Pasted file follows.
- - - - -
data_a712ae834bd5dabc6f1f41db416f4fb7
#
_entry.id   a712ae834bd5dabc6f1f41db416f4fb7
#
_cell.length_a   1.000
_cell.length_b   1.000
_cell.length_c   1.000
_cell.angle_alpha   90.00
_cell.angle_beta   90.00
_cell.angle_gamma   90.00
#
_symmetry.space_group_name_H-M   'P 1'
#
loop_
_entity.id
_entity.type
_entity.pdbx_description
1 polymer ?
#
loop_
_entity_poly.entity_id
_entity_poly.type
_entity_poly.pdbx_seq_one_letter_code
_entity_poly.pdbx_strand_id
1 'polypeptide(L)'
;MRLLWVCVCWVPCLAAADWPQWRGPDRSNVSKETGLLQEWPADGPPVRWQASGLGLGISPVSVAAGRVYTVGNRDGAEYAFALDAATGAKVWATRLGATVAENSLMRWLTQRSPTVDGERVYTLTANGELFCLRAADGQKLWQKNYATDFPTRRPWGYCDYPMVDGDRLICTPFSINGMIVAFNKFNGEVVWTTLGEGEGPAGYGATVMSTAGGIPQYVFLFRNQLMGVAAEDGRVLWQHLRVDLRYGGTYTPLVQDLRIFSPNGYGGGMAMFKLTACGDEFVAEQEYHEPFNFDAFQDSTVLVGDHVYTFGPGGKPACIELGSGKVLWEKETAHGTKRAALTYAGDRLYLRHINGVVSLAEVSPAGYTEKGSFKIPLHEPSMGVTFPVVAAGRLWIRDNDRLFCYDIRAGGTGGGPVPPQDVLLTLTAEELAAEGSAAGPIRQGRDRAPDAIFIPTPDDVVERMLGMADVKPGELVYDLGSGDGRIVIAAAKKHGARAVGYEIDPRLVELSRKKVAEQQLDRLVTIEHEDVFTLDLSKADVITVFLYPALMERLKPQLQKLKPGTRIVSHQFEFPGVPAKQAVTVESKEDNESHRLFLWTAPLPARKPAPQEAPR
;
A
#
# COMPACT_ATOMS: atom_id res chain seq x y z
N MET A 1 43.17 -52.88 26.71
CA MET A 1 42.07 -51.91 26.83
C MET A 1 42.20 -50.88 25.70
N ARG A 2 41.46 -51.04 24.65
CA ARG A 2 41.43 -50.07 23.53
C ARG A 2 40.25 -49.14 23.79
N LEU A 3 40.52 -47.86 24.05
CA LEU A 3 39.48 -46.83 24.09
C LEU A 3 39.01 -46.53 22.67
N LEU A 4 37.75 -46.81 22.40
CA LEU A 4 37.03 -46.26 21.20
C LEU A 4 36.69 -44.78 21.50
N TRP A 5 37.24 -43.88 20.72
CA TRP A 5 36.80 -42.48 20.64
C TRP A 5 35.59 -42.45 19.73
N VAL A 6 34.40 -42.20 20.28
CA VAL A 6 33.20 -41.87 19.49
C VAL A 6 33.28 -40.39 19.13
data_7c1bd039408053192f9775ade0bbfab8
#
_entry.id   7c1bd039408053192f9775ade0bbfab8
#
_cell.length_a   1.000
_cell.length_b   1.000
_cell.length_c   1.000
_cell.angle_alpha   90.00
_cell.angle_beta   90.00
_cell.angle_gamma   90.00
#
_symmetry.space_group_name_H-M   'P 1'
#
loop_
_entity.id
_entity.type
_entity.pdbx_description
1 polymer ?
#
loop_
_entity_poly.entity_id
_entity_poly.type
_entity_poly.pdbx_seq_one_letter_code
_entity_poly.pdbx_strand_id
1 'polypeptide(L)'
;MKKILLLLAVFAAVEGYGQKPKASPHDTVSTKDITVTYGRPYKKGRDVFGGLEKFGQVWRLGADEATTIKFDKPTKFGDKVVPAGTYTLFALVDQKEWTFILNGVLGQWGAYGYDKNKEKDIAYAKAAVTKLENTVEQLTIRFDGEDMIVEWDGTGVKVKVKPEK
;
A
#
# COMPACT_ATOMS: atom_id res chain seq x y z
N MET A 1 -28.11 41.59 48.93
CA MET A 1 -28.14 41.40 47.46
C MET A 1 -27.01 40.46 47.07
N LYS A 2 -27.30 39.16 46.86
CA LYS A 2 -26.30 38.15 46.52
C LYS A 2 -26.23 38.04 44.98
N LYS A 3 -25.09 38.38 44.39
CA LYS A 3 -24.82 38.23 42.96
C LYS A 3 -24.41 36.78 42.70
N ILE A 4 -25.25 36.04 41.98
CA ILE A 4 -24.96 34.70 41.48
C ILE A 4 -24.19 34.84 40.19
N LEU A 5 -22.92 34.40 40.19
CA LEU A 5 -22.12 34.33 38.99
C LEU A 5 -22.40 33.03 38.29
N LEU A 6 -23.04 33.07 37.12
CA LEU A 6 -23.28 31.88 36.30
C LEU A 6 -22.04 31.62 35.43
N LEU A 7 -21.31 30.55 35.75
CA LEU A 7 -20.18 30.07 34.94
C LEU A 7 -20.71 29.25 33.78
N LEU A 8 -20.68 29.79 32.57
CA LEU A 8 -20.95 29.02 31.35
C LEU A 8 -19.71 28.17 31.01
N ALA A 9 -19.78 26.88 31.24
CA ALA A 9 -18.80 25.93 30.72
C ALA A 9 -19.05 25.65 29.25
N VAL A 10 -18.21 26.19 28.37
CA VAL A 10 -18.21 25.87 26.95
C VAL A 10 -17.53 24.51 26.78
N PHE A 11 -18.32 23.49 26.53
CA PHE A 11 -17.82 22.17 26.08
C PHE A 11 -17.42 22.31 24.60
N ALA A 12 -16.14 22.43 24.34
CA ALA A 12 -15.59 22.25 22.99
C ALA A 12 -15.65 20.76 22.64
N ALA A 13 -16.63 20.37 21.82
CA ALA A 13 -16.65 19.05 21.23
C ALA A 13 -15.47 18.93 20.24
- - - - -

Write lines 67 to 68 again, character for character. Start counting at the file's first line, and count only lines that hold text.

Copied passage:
#
loop_